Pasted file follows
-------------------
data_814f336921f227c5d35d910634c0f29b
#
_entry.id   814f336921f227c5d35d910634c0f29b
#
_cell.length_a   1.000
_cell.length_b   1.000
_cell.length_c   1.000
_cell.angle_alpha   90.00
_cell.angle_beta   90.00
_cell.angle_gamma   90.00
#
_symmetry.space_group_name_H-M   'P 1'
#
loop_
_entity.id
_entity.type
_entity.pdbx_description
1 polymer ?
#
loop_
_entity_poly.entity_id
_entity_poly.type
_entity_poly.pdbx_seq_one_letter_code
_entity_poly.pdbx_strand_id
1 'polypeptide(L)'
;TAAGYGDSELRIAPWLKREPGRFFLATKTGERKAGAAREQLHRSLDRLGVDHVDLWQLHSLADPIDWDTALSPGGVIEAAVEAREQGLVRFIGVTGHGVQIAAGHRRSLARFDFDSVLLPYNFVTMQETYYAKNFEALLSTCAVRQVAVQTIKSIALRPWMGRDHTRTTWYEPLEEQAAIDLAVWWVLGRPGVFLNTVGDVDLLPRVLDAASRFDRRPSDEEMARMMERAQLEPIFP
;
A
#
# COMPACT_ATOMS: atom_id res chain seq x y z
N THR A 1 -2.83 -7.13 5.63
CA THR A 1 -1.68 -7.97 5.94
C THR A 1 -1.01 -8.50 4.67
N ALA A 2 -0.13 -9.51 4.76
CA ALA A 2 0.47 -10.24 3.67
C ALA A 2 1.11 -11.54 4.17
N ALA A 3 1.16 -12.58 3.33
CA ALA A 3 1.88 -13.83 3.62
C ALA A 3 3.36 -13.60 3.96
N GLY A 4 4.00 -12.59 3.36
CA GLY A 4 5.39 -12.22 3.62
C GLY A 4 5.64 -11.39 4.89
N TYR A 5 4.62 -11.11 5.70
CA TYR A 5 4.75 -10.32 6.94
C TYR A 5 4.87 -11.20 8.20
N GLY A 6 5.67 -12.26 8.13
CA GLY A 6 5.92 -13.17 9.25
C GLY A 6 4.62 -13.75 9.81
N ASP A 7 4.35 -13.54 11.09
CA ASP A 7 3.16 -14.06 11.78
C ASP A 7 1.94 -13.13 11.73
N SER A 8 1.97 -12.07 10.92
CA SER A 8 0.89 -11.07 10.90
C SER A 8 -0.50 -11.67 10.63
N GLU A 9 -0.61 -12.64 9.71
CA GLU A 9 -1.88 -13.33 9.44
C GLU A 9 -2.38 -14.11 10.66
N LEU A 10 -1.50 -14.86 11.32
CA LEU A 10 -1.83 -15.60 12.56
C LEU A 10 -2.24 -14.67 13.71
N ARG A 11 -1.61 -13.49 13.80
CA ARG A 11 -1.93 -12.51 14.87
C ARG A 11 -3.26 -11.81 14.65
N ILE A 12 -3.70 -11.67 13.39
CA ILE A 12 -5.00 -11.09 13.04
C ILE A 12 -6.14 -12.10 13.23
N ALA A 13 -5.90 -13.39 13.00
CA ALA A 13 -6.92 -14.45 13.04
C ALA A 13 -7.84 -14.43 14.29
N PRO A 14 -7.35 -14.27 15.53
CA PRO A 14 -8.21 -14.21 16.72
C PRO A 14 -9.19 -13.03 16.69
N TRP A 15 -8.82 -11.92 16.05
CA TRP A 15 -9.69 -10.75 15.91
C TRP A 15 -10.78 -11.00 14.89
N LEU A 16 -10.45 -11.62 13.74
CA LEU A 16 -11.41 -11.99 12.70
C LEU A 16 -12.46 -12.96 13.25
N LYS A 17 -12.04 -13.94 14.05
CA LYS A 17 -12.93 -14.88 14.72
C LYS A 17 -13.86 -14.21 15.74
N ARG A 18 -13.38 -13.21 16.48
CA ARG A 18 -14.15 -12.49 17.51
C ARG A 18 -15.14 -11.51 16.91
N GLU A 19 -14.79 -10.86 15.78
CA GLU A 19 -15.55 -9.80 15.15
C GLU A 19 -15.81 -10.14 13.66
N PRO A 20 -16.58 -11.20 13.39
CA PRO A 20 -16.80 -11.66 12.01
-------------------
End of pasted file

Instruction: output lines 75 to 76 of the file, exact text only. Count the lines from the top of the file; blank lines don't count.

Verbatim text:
C TRP A 15 -10.78 -11.00 14.89
N LEU A 16 -10.45 -11.62 13.74